The trick to staying on top of home maintenance is exactly what you’d expect; routine checks and proactive inspections.
Remember, this isn’t just about preserving aesthetics – it's about protecting the well-being of your loved ones, safeguarding your property's value and protecting your wallet. Regular inspections and timely repairs now may save you from costly and extensive ones later, all while providing you peace of mind!
AAMI Home Building Insurance protects against unexpected events such as storms, hail or flood1. However it’s important to note our coverage doesn't extend to damage caused by wear, tear, gradual deterioration, or the home not being in good condition. Undertaking maintenance on your building may reduce your chances that loss or damage to your home is not covered under your policy.
Read the PDS for full details of all terms, conditions and exclusions.
What to check
- Plumbing and flexi-hoses
- Gutters and downpipes
- Structural integrity
- Bathrooms and wet areas
- General repairs
- Home surrounding areas
Your roof does a lot of work keeping the outside, outside. This means that over time, it can face a lot of wear – which can lead to big issues down the line.
What to do:
If it’s safe to do so, you could do a visual inspection - though we’d recommending getting in touch with a licensed specialist. Keep an eye out for things like:
- loose shingles or cracked tiles
- overgrown moss
- built-up debris piles
- general rust
- nearby potentially damaging tree branches
- cracked or dislodged tile mortar
- damaged or rusted flashings
- standing water
- debris or moss
- areas that have rusted through, or
If you do find anything or you’re unsure, speak to a licenced specialist. DIY patch jobs won’t do here, and could even lead to further damage.
How often: Organise a professional inspection around every three to five years.
Keep an eye out for leaking taps and regularly check the pipes under your sinks in the bathroom, kitchen or laundry for any damage or signs of wear. Even a small leak can cause a large amount of damage over time.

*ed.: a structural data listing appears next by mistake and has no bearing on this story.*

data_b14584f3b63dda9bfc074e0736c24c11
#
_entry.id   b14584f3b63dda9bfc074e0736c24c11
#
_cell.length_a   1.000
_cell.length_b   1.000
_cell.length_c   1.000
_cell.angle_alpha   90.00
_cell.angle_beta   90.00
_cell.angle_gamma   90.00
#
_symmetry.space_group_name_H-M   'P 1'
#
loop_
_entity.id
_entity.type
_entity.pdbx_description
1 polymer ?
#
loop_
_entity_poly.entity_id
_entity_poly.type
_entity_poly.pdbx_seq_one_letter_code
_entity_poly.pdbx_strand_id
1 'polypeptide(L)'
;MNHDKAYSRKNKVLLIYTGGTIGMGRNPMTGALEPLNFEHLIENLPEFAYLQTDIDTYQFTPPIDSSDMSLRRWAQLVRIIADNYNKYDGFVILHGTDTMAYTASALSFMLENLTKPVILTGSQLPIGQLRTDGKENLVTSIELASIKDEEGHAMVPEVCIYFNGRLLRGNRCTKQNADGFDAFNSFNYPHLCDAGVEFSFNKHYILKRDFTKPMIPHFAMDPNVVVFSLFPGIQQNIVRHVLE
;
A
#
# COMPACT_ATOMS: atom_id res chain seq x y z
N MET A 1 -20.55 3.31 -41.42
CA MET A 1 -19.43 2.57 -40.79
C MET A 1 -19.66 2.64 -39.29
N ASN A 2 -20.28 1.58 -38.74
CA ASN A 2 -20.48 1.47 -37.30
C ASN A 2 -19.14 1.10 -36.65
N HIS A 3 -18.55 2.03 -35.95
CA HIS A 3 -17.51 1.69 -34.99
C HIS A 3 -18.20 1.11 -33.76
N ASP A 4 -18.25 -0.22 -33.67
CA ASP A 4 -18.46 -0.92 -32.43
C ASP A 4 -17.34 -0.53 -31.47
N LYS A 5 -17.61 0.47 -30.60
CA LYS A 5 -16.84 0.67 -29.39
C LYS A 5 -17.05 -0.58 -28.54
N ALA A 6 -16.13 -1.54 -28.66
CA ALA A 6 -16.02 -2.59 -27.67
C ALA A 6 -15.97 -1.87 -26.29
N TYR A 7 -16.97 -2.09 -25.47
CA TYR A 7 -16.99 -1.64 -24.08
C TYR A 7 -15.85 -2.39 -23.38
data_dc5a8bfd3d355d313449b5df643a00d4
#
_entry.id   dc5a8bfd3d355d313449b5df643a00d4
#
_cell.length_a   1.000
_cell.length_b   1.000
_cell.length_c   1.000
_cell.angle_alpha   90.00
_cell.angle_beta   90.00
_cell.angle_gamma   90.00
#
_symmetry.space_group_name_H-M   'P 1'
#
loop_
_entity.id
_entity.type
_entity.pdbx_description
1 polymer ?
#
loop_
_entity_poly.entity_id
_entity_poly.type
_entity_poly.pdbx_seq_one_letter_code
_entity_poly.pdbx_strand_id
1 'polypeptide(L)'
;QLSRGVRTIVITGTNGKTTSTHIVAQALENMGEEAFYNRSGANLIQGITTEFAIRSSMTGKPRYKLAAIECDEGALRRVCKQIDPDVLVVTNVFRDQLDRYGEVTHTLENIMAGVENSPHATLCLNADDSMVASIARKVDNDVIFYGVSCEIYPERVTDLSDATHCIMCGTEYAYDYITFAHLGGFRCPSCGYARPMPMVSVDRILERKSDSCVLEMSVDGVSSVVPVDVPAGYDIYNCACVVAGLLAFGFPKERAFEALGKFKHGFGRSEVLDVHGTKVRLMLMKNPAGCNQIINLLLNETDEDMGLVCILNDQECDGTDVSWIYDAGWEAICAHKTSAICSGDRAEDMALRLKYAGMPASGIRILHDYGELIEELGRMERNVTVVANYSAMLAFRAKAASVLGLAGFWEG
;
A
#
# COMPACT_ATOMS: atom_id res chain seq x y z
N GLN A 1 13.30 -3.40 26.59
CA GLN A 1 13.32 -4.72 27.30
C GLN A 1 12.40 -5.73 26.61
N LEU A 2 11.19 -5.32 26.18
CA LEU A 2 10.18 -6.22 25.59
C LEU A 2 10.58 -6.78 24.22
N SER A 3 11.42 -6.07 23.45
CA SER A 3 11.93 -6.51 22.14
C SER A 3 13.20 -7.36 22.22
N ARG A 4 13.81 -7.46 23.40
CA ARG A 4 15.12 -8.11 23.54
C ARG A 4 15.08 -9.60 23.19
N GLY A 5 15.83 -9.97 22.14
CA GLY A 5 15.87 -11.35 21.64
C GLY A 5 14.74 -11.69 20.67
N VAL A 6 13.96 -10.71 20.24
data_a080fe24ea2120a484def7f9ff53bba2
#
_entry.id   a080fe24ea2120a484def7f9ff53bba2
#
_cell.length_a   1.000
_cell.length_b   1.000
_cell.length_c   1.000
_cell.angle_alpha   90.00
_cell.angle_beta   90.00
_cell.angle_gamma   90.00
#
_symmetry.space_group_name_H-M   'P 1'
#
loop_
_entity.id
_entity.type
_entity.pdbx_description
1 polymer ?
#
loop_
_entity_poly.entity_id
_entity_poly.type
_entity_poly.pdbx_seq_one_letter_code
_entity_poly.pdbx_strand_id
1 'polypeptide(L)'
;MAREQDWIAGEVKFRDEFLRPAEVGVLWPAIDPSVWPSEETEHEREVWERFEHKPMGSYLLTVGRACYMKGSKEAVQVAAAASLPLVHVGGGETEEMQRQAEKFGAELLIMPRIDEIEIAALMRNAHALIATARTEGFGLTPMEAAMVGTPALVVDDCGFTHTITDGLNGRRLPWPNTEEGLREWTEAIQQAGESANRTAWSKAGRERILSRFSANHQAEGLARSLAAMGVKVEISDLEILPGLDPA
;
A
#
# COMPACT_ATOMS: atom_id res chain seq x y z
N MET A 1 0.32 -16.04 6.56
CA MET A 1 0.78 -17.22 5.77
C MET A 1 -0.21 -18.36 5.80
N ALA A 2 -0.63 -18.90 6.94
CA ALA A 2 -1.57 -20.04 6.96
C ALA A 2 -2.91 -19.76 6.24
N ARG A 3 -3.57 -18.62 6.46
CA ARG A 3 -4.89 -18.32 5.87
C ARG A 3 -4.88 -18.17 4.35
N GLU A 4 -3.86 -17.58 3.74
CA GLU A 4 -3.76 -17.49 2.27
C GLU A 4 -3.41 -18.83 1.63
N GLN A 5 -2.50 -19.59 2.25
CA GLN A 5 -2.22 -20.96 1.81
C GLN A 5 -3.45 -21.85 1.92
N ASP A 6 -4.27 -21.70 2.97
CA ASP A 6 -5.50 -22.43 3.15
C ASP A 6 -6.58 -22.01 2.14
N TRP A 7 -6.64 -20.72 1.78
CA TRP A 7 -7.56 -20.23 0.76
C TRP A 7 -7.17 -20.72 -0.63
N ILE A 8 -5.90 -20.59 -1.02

Since a lot of pipes are tucked out of sight, another way to keep an eye on things is by checking your water meter monthly. This may help you spot any unexpected usage spikes – which may be a clear sign of a leak. If you spot any issues, address them straight away!
What to do:
Keep an eye out for:
- leaking taps
- dampness or water stains around fixtures or water systems
- corrosion or rust on pipes
- patches of dust or dirt left behind by a pool of water that has since dried
- wood rot or mould
- calcification at the base or body of taps, which can cause leaks, or
- signs of damage or wear on your flexi-hoses. These are what connects your fixtures and appliances to the main water supply, and are a common culprit for leaks. Learn more about flexi-hoses here.
How often: Every six months. Inspect more frequently if you live by the coast due to the saltier air.
Your gutters do the job of moving water out and away from the places where it could cause problems. While they might seem like an afterthought, one of the top methods for protecting your home is keeping your gutters clear and draining well.
It’s also worth pointing out that any buildup in your gutters can double as kindling in bushfire season – if you needed any more encouragement to get on top of it.
What to do:
- remove any debris like leaves, moss, or plant matter
- make sure there is no damage or holes in your gutters or downpipes and they haven’t rusted through
- ensure no downpipes or gutters are loose or falling down, and
- organise a repair or replacement if damage has occurred.
How often: Every six months or sooner if there’s lots of vegetation nearby, or in the lead-up to storm or bushfire season.
A key part of maintaining your home against costly damage is ensuring it is structurally sound. We often think of our home as just the house we live in, but it’s important to check all the buildings or structures around our home too.
While you can certainly keep an eye out for signs of potential structural issues, a trained expert can detect problems that might not be immediately obvious to an untrained eye.
What to do:
Keep an eye out for any of the following red flags:
- Cracks, sagging, or leaning walls or roof.
- Uneven floors.
- Gaps between walls, ceilings, and floors.
- Unevenness in the foundation or signs of water damage to stumps.
- Wood rot, decay, or insect damage to supporting posts, beams, and connections.
- Poor sturdiness and stability. Ensure that all railings, steps, and landings are firmly attached and aren’t wobbly or loose.
- Doors or windows that no longer latch or are difficult to open or close.
Any of these signs may indicate existing or potential underlying issues with the foundation, settlement, or structural supports of your home.
How often: As changes occur gradually, set a yearly reminder or as advised by a professional.
Waterproofing and sealants wear down gradually over time. The potential problem areas are the grouting and silicone sealant around the edges of tiled showers. Without well-maintained grout, water may seep into and beneath your tiles. This may loosen them over time – and lead to more complex damage.
What to do:
- Inspect and fix any tile grouting or adhesive that may have broken down.